One Comic Perfectly Sums Up Class Differences in Society. The rich get government handouts just like the poor. Here are 10 of them. A floating tax shelter photographed in its natural habitat.
Flickr user "OVER 1 MILLION VIEWS", CC. In case you are still skeptical that many of the non-poor — and, in fact, a lot of the rich — receive benefits from government, too (for which we don't make them pee in a cup or promise not to buy luxuries), we've rounded up some more examples below. 1. The mortgage interest deduction for big houses and second homes.
Thanks to this tax break, the 5 million households in America making more than $200,000 a year get a lot more housing aid than the 20 million households living on less than $20,000. 2. If you’ve got a boat and you’re paying interest on it, that interest is tax-deductible – provided your boat is really, really big. Beyond that, if you have a yacht you can loan it out to a charter business for part of the year, and keep it for personal use the rest of the time. [This image perfectly sums up inequality in America, according to the Internet] This is your brain on poverty: 5 facts. I just graduated with my masters degree, lots of aspirations, and my fair share of debt.
I live in New York City, and I am trying to do what many think is the impossible - make a living as a writer. I mention this personal anecdote not to claim poverty (I am incredibly fortunate not to face that problem currently), but rather because I have new financial stresses that weren’t present a month ago - and it’s frying my mental bandwidth (as someone who generally NEVER forgets things like her cell-phone, keys, etc… I have been a total space cadet).
What Poverty Does to the Young Brain. The brain’s foundation, frame, and walls are built in the womb.
As an embryo grows into a fetus, some of its dividing cells turn into neurons, arranging themselves into layers and forming the first synapses, the organ’s electrical wiring. Four or five months into gestation, the brain’s outermost layer, the cerebral cortex, begins to develop its characteristic wrinkles, which deepen further after birth. John Oliver: The U.S. Bail System Screws the Poor, Rewards Reality TV. Who Gets Food Stamps? White People, Mostly.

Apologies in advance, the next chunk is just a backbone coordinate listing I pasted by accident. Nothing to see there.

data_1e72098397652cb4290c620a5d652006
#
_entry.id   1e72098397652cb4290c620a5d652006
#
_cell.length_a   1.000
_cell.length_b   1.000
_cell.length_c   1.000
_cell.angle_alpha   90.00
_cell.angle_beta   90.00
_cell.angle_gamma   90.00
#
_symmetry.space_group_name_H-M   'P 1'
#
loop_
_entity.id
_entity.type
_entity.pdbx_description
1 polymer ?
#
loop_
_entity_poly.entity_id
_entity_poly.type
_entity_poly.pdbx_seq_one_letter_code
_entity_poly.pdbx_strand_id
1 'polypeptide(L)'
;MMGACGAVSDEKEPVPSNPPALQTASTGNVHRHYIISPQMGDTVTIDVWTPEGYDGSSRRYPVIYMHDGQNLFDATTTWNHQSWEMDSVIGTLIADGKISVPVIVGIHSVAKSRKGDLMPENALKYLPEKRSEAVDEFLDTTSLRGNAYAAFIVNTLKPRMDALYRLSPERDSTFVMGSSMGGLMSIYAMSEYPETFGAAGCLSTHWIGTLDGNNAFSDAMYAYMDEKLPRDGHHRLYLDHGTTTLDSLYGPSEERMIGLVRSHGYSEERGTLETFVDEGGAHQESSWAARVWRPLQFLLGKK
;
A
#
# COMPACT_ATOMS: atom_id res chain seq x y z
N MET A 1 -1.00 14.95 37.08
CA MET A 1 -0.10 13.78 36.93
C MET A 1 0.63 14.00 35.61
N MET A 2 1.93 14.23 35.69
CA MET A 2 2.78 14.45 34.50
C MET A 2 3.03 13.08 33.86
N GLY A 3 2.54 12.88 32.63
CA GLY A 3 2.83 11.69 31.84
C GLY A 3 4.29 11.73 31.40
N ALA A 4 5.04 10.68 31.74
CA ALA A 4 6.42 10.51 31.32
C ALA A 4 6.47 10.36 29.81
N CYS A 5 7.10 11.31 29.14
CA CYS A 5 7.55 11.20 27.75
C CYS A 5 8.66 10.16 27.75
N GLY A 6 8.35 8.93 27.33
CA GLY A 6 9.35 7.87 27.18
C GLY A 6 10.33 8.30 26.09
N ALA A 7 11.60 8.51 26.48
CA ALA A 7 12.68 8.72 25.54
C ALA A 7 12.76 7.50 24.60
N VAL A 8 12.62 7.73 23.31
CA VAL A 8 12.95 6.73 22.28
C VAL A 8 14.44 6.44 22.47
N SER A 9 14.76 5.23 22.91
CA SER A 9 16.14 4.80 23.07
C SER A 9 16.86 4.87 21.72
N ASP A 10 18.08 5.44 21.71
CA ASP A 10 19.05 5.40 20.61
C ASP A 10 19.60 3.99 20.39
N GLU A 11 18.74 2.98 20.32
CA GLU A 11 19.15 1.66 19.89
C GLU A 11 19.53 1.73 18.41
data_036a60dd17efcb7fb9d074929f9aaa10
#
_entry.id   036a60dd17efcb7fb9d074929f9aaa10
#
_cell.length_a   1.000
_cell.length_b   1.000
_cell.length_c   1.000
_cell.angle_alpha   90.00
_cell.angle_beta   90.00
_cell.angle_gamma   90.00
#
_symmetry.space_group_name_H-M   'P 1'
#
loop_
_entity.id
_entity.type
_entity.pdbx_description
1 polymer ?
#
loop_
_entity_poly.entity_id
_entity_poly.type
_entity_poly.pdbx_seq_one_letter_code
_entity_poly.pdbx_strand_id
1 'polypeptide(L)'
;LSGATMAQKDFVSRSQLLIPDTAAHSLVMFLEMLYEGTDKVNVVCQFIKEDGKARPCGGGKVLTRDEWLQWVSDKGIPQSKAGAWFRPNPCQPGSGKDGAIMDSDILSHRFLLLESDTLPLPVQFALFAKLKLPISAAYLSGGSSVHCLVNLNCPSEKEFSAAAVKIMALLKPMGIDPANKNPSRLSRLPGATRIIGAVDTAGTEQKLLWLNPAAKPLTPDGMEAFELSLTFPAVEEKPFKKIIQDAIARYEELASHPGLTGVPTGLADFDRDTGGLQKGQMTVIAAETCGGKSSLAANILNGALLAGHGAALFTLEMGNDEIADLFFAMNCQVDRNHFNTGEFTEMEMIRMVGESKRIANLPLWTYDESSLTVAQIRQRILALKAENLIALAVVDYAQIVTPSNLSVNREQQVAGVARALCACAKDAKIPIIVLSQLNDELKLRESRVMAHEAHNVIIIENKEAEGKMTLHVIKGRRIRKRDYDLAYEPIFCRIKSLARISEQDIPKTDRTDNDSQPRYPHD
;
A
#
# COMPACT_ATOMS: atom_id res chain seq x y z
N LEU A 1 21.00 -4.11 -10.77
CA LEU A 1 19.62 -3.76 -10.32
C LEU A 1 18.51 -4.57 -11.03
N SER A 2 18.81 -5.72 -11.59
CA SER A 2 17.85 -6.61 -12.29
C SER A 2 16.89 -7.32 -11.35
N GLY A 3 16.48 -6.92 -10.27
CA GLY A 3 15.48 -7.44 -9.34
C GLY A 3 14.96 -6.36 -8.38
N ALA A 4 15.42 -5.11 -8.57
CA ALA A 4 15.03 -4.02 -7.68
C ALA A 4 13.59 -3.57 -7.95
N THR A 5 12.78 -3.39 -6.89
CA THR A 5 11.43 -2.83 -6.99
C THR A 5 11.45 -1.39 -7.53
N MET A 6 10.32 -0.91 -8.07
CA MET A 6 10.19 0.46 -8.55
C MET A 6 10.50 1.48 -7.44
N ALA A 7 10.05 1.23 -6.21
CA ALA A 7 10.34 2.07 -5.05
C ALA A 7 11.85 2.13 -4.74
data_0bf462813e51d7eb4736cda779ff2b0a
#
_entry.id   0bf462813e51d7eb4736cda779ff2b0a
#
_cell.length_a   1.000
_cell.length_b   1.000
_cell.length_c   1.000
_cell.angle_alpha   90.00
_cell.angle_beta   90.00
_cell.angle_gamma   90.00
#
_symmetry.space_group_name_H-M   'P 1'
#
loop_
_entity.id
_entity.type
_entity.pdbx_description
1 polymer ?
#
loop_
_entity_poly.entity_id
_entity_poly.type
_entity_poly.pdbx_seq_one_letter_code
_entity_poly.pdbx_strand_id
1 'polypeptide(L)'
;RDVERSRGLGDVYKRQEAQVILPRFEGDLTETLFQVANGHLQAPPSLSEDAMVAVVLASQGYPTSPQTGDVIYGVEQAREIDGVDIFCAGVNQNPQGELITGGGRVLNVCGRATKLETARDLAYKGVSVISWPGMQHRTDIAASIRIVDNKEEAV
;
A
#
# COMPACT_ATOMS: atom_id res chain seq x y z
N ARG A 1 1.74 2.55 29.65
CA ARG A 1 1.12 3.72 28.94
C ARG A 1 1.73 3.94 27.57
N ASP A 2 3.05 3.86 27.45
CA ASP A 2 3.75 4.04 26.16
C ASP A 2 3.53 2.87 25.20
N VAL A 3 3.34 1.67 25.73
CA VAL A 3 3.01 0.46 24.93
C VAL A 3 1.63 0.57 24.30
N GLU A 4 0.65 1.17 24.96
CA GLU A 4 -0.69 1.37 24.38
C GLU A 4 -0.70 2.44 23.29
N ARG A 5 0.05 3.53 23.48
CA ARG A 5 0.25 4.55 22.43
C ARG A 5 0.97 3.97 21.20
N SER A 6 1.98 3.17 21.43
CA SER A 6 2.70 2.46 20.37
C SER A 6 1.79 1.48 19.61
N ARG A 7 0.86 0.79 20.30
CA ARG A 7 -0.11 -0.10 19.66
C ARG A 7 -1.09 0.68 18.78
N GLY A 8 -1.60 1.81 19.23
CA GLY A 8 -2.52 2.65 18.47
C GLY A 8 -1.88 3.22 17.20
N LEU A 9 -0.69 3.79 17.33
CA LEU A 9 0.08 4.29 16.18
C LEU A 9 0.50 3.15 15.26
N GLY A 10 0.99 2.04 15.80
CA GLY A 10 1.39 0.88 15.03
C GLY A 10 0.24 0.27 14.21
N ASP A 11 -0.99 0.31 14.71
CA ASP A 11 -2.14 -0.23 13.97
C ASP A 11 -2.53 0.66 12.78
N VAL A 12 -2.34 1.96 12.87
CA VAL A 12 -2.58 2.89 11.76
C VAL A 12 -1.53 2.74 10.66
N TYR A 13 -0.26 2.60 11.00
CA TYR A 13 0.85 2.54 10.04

WASHINGTON — Gene Alday, a Republican member of the Mississippi state legislature, apologized last week for telling a reporter that all the African-Americans in his hometown of Walls, Mississippi, are unemployed and on food stamps.
“I come from a town where all the blacks are getting food stamps and what I call ‘welfare crazy checks,’” Alday said to a reporter for The Clarion-Ledger, a Mississippi newspaper, earlier this month. “They don’t work.” Nationally, most of the people who receive benefits from the Supplemental Nutrition Assistance Program are white. According to 2013 data from the U.S. Department of Agriculture, which administers the program, 40.2 percent of SNAP recipients are white, 25.7 percent are black, 10.3 percent are Hispanic, 2.1 percent are Asian and 1.2 percent are Native American. In the two congressional districts that overlap Alday’s state legislature district, more African-Americans than whites receive food stamps, according to USDA data.
The rich get government handouts just like the poor. Here are 10 of them. Historian Says Don't 'Sanitize' How Our Government Created The Ghettos. A helicopter flies over a section of Baltimore affected by riots.
Richard Rothstein writes that the recent unrest in Baltimore is the legacy of a century of federal, state, and local policies designed to "quarantine Baltimore's black population in isolated slums. " Patrick Smith/Getty Images hide caption itoggle caption Patrick Smith/Getty Images. Glogin?mobile=1&URI= We don’t yet know who agreed to pay $179.4 million for a Picasso in an auction Monday night — or where the money came from, or what motivated that person or persons to spend more than anyone has before for a single piece of art at auction.